Universities spend more money on STEM courses than on humanities and social science courses, according to a working paper released Monday by the National Bureau of Economic Research.
The paper shows that STEM (science, technology, engineering, mathematics) fields such as electrical engineering, physics and chemistry tend to require greater funding than humanities and social sciences such as English, history and psychology. One notable exception is mathematics, which has the lowest instructional cost of all the fields studied.
Paper co-author Fernando Furquim, a doctoral student at the University of Michigan, said researchers found sizable cost differences across the disciplines they studied, and making these variations known could help higher education practitioners manage budgets.
“Making that picture clearer for practitioners and for policy majors can hopefully help them make more informed decisions or more informed efforts in trying to contain costs if that is something that they need to do,” Furquim said.
Boston University spokesperson Colin Riley wrote in an email that BU has a “deliberate approach to budgeting” and recognizes the necessary cost differences between disciplines. Technology and scientific equipment costs have increased in the last 25 years.
“It is important that the university invest in technologies that students will need to be familiar with in their careers,” he wrote.
BU’s budgeting process allows all departments to identify and meet their financial needs, Riley wrote.
“The strong planning and budgeting process in place at BU ensures all areas have an opportunity to identify and meet their departmental needs,” he wrote.
Some BU students say they have noticed effects due to instruction cost differences between academic fields. Amy Argentar, a sophomore studying environmental analysis and policy in the College of Arts and Sciences, said she has heard that finding mentorship, research opportunities and job offerings is often a struggle for non-STEM students.
“It is always a little frustrating to see all of the opportunities for the earth and environmental science majors and all of their resources while I’m like, ‘What is a social science major to do?’” Argentar said.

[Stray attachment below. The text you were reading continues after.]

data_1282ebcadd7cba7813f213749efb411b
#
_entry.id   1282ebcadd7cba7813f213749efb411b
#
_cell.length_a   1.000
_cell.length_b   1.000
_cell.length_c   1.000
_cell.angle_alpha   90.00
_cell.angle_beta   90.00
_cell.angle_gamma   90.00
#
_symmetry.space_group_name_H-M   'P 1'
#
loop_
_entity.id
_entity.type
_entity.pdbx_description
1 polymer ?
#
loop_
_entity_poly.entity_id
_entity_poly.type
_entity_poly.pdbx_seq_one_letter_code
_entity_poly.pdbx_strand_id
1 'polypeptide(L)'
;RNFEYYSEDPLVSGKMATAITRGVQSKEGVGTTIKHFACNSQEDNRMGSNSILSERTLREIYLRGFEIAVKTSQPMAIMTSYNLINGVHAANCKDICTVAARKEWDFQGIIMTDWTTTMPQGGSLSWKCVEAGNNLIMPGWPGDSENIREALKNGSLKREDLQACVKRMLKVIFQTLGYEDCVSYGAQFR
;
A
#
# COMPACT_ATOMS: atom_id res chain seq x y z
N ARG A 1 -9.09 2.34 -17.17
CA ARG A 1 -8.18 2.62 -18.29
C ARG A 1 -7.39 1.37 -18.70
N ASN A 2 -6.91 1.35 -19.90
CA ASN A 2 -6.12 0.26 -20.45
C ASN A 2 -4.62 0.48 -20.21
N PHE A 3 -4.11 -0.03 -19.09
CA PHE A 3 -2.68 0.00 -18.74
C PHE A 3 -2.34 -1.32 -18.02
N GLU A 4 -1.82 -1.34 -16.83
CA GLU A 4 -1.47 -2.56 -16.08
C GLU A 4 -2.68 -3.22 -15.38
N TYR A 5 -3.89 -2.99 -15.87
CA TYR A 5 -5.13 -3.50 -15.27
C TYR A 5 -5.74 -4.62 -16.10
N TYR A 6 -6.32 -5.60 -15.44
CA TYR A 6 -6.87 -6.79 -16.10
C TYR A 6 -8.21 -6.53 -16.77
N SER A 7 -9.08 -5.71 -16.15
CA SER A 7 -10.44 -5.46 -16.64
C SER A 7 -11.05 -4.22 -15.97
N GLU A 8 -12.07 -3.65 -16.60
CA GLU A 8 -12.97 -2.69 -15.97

Furquim said spending on different disciplines likely varies among different types of institutions, such as public and private. He said universities that emphasize research show larger gaps between disciplines in instructional spending.
The researchers used data provided by the University of Delaware, which Furquim said has been collecting information from a variety of institutions for a long time.
The research was partially spurred by recent university spending on instruction increasing while state support for these institutions decreases, Furquim said.
“Students have had to bear the burden of the cost of education to a much greater degree than in the past, and so we wanted to understand what role disciplinary differences played in that story,” he said. “It’s one thing to note that spending on instruction is potentially going up, it’s another thing to understand how what students are electing to learn affects that number.”
The team also wanted to get an idea of instruction cost differences between disciplines, Furquim said, which education researchers previously had little data on.
Adam Mundy, a junior in the Frederick S. Pardee School of Global Studies, said he thinks the different STEM fields’ higher salaries contribute to STEM courses receiving more funding.
“It would be great to have better resources if social science departments had more funding, but at the end of the day, it makes sense that STEM gets more,” Mundy said. “STEM alumni are more likely to have a higher income and thus be more likely to give more money to STEM departments.”
Kenise Neal, a freshman in the College of Engineering, said she thinks STEM fields should receive more funding, citing the need for developments in areas such as clean water and solar energy.
“I can see how [the instructional cost gap] is unfair to certain people, but it is kind of better because the world is learning more towards engineering,” Neal said. “That’s kind of what we need to progress in the world and to solve all the big problems.”